In the case of starting a business there is nearly always a similarly useful proxy. Imagine you want to start a company that builds a software to solve accounting issues specific to farm-to-table vendors in a local market setting.

You could start by raising funds and fully developing the software and then doing marketing to uncover effective channels for distribution and then developing your funnel to convert leads produced into sales...

Or, you could start by creating a small consultancy to help that same niche population setup their accounting systems. Or, even smaller - a digital information product like an e-book, online course, or webinar that teaches them some specific best practices for handling their accounting.

This allows you to get started working with your target population much faster, and much more cost effectively - while also forcing you to get in front of real customers and work with them to truly understand the pain that your "dream house" solution will eventually solve at scale. It will ensure that you've gotten the dream right - and avoid building something in the lab that may not stand the test of the real market needs.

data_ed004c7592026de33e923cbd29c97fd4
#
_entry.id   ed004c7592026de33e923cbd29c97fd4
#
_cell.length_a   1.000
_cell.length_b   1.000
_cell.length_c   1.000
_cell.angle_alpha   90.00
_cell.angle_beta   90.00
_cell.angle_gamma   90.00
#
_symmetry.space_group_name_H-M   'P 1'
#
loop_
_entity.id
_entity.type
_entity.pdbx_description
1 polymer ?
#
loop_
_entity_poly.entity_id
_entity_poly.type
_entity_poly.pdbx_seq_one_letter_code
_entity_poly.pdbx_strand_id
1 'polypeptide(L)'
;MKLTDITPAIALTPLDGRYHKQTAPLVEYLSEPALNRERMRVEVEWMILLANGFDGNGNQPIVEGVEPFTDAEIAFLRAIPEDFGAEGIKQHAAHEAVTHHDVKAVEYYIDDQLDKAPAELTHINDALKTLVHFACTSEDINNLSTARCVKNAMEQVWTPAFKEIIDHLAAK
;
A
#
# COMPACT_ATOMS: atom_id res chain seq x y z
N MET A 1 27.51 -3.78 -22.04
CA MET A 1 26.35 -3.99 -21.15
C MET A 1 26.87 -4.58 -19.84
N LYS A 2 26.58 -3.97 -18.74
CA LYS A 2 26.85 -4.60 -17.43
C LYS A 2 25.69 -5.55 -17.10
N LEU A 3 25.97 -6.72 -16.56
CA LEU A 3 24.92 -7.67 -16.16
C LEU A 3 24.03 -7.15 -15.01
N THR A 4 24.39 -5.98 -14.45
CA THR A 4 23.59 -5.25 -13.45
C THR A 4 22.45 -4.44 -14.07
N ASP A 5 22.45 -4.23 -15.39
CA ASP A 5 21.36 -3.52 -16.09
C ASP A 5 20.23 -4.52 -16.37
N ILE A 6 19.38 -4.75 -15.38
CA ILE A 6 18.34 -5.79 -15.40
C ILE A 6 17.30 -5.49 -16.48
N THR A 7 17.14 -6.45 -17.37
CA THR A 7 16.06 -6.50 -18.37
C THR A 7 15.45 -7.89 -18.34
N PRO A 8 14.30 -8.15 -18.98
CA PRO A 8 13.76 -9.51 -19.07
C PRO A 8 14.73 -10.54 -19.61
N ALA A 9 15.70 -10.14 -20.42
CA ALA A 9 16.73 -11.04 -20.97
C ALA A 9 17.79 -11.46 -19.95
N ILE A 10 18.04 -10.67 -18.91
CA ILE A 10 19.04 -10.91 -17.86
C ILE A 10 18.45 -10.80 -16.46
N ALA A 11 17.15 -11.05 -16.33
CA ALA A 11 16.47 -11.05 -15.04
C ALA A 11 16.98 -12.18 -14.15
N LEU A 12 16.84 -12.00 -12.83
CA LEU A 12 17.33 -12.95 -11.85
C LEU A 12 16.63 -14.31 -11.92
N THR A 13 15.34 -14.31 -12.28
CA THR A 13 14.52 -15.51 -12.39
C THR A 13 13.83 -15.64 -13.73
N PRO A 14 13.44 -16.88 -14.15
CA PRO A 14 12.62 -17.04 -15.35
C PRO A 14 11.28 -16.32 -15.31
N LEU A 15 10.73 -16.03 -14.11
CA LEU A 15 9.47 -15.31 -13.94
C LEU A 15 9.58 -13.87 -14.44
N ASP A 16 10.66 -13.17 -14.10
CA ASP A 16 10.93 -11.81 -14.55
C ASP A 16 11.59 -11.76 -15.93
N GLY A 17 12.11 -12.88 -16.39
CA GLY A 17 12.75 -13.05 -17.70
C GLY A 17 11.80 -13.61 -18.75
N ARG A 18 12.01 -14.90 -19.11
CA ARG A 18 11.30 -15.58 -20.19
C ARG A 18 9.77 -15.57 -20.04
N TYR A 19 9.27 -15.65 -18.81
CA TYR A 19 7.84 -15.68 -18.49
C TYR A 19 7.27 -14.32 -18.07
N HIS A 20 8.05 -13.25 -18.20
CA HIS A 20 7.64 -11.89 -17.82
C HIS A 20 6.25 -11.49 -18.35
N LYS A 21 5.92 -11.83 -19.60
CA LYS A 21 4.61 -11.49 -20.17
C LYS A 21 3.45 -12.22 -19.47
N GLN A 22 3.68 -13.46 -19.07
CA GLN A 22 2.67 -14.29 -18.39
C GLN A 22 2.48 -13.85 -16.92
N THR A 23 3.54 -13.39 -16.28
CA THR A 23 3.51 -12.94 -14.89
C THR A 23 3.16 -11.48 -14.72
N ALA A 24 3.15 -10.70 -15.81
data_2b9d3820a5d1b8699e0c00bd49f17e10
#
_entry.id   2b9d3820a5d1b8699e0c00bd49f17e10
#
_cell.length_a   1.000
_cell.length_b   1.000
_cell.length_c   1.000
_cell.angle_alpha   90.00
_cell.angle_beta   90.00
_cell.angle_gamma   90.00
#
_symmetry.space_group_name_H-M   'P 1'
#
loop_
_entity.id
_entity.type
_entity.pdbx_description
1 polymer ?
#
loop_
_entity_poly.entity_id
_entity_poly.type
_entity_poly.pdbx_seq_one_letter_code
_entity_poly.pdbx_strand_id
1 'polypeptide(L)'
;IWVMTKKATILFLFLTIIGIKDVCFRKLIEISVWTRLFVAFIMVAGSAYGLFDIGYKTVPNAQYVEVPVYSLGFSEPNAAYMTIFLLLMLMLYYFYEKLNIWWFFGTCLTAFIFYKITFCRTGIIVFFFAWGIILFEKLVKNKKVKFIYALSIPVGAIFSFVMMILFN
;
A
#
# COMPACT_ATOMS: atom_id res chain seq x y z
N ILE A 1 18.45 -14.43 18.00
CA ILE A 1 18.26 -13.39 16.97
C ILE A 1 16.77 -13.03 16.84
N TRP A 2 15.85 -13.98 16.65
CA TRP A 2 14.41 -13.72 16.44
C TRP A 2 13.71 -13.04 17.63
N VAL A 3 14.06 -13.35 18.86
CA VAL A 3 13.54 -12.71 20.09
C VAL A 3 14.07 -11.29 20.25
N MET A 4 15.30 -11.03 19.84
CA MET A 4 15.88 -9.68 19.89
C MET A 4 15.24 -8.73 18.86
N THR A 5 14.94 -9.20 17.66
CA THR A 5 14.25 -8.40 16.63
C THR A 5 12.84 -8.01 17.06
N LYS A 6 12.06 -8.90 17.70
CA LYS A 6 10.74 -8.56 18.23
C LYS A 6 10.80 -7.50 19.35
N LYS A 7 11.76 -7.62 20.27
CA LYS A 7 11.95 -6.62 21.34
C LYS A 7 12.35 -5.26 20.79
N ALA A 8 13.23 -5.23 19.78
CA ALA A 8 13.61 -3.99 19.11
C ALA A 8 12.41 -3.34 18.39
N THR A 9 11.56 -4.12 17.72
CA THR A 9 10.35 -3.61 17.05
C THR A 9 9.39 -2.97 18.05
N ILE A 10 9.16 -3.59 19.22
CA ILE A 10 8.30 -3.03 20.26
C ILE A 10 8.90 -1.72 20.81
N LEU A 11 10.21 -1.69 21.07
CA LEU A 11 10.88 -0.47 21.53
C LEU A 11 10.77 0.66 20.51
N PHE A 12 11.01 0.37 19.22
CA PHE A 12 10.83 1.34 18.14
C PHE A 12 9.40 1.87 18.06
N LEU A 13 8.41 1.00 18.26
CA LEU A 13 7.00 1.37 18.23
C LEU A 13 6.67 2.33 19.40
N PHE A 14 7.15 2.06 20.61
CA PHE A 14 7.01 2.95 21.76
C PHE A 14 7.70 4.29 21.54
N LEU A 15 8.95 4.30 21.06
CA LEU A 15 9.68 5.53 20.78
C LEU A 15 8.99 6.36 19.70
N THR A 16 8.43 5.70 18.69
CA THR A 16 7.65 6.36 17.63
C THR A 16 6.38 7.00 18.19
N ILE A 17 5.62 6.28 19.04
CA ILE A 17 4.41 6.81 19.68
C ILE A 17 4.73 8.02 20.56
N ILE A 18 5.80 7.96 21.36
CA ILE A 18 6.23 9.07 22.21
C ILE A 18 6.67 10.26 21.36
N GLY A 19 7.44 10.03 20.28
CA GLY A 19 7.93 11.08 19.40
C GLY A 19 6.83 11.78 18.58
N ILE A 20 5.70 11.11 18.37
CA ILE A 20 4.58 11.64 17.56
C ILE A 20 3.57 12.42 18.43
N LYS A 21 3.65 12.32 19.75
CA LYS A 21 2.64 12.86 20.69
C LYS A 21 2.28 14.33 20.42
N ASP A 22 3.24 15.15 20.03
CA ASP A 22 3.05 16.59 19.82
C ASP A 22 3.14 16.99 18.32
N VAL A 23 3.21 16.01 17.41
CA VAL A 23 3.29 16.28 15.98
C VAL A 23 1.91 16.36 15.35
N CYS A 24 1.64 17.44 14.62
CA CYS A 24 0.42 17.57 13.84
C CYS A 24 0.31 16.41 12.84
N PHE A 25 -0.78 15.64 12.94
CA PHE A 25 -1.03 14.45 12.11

Not the answer you were expecting I'll assume - and the offer still stands for advice on the F&F round, but I can never in good faith give people advice about fundraising without first exploring and validating the need.

Answered 8 years ago

You might want to look into convertible notes, I hear they're rather fair and help you dodge that issue until the next round of funding.

They're also pretty much standard for seed funding in SV from what I've read.

I think the whole "skip the valuation" part is a major improvement, so the Business Angels (or your family) only have to answer one question: does this business have a good shot at succeeding ?

Answered 8 years ago